This Zambian Girl Was Attacked By A Crocodile While Collecting Water

The scene is picturesque: the Zambezi River slowly putters through the green valley. Yet this quiet riverbank was once a place of terror for a teenage girl named Mercy.

Mercy lives in Sinampangala—a remote Tonga community in Zambia’s Gwembe Valley. For years, she and her mother, Jennifer, struggled without safe water. Their only source of water to drink or use for cooking and cleaning was the river.

Mercy walked there every day, and although the Zambezi wasn’t far from her home, she had to be cautious to avoid the crocodiles that inhabit the river. And of course, the river water wasn’t safe to drink—exposing Mercy and her mom to dangerous bacteria that could have fatal consequences.

Mercy, a 14-year-old girl from Sinampangala, Zambia, stands near the Zambezi River, where she was once attacked by a crocodile.

One day, when she was 13 years old, she knelt on the shore with her jerry can when a crocodile that had blended into the murky water lunged at her. The animal’s sharp teeth viciously clamped down on her left arm and dragged her under the water.

Mercy’s uncle was downriver fishing and saw the attack unfold. He screamed and rushed toward her, but he couldn’t reach her in time. The time she spent underwater felt like a lifetime, but Mercy can’t remember how long she was in the crocodile’s grasp—or how she got free.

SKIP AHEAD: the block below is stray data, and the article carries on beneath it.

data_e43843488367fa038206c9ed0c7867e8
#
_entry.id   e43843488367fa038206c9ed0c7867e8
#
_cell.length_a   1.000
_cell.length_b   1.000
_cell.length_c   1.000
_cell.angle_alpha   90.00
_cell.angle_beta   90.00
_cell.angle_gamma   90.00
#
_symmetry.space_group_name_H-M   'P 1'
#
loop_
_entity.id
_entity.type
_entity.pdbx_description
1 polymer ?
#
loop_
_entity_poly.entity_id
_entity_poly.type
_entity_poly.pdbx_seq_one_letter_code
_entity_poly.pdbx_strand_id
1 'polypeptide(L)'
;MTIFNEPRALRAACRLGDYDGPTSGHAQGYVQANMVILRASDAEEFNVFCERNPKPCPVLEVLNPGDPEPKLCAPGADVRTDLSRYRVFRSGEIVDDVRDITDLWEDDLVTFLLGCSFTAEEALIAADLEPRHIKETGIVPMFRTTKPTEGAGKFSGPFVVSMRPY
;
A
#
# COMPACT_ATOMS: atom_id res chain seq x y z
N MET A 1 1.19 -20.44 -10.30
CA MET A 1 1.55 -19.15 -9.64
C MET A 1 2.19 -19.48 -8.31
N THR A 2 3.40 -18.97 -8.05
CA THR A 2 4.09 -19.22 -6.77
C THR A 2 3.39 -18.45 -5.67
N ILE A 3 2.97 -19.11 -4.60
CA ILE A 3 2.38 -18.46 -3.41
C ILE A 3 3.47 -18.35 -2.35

It’s a miracle that Mercy escaped with her life. She was taken to the hospital, where doctors were able to stitch up her arm. Although she was glad to be alive, the attack and subsequent recovery stole months from Mercy’s life and kept her out of school. The deep scars on her arm remind her of that terrible day.

But when Mercy returned to Sinampangala, she had reason to hope again. The Living Water Zambia team had come to solve her community’s water crisis. Now the new water well is only a minute’s walk from Mercy’s home, and she no longer struggles with the fear of losing her life while collecting water.

Mercy holds a cup of safe drinking water while standing next to her community's new water well.

No one should have to risk death to access safe drinking water. While crocodile attacks are unfortunately very common along the Zambezi River, many people don’t survive. Thankfully, Mercy is the last girl in her community to ever suffer this way.

“We feel good because we no longer come to the river,” Mercy said. Through the gift of safe water, friends like you took away this community’s fear and replaced it with joy. Thank you for making a difference in the lives of girls like Mercy!

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